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What you must find out from injured workers
Watch for details that don't seem to fit
You're in a unique position to obtain details about an injured worker that others may miss, for several reasons. "The occupational health/employee relationship is built on trust," says Kathy Dayvault, RN, MPH, COHN-S/CM, an occupational health nurse at PureSafety in Franklin, TN. "You will take the time to listen. And typically, occupational health does not discipline employees, meaning there is no reason not to tell."
When a worker is injured, this type of open communication can help you really get to the bottom of what happened, and why.
"Employees tend to provide details that allow the nurse to pick up on things that others might not think are relevant," explains Dayvault. "Listening to the details provides a picture of what occurred. Things that do not seem to fit in the picture can be addressed at that time."
For instance, a report might say that workers assumed a position that you know was impossible, given the work space and the task involved. He or she may claim, "I got down on my knees" when there is insufficient room in the area to do so, or "I was cleaning this area of the equipment when I cut my hand" when that area of the equipment is not accessible.
You might learn that an assembly line worker's back injury was actually caused by repetitive bending over to pick up materials or parts in a large container. "The lower the level becomes in the container which supplies the parts or materials, the more difficult the task becomes, with hyperflexion of the back or neck," she says.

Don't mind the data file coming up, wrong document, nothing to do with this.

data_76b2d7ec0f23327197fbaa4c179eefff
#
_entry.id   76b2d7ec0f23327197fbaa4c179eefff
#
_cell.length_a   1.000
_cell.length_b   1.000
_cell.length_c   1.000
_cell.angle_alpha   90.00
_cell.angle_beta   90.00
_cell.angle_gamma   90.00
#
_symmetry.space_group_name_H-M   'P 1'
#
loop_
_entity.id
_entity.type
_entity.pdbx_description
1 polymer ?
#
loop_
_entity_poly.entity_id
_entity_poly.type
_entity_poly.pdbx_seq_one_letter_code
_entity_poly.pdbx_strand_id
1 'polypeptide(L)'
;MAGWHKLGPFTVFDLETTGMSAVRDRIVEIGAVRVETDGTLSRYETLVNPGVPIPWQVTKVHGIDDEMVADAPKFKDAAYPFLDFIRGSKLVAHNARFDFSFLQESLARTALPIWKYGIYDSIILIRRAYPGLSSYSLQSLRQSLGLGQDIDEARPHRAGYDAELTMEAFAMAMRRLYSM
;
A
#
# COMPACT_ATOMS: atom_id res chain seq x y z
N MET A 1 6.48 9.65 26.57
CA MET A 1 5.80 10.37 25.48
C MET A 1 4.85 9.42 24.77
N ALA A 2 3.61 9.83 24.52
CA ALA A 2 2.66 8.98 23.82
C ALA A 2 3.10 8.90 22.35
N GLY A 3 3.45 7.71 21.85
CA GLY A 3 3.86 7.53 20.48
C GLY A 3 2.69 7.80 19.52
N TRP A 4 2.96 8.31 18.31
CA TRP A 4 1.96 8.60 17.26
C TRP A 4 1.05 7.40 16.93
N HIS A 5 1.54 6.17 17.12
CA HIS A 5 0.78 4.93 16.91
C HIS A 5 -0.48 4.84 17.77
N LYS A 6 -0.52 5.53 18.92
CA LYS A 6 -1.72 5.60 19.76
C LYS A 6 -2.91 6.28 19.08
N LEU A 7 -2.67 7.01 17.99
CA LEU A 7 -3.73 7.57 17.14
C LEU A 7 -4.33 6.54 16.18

Once you find this out, then you can intervene to prevent continued strain. For example, placing parts on a spring-loaded platform which rises incrementally to the worker's height prevents hyperflexion from occurring, says Dayvault.
Unless the worker's injury requires immediate medical attention, start the interview process right away, or do so as soon as the worker has received appropriate care.
"Once the interview process in completed, review the area where the injury occurred," she says. "It is more helpful if the employee is able to participate and demonstrate what they were doing at the time."
Some important post-injury information can only be gleaned by real-time observation. Dayvault says to check the worker's body position while performing tasks, the areas of the body that are used more frequently, and the presence of poor posture.
"Also take into account the tools used, and the work habits and rotation of workers," adds Dayvault.
Always ask injured workers how long they have been doing the work, what the hardest part of the job is and the factors that contribute to this, Dayvault recommends. "It is also good to know what job tasks are easiest for the worker," she says. "Take in the work surface and height, the height of the worker and any awkward postures or positions noted while performing the job."
Following data or guidelines in the workplace can't replace your firsthand knowledge of the workplace, she says. "If you are not knowledgeable about the workplace and the physical requirements of the job tasks needed to perform the job, you cannot be effective in treatment, reduction and prevention of workplace injuries and illnesses," she says.
Investigating processes and procedures in the workplace "paints the whole picture" so you can keep workers safe and healthy in the workplace, says Dayvault.
For more information on learning from injured workers, contact:
Kathy Dayvault, RN, MPH, COHN-S/CM, Occupational Health Nurse, PureSafety, Franklin, TN. Phone: (615) 312-1242. Fax: (615) 367-3887. E-mail: firstname.lastname@example.org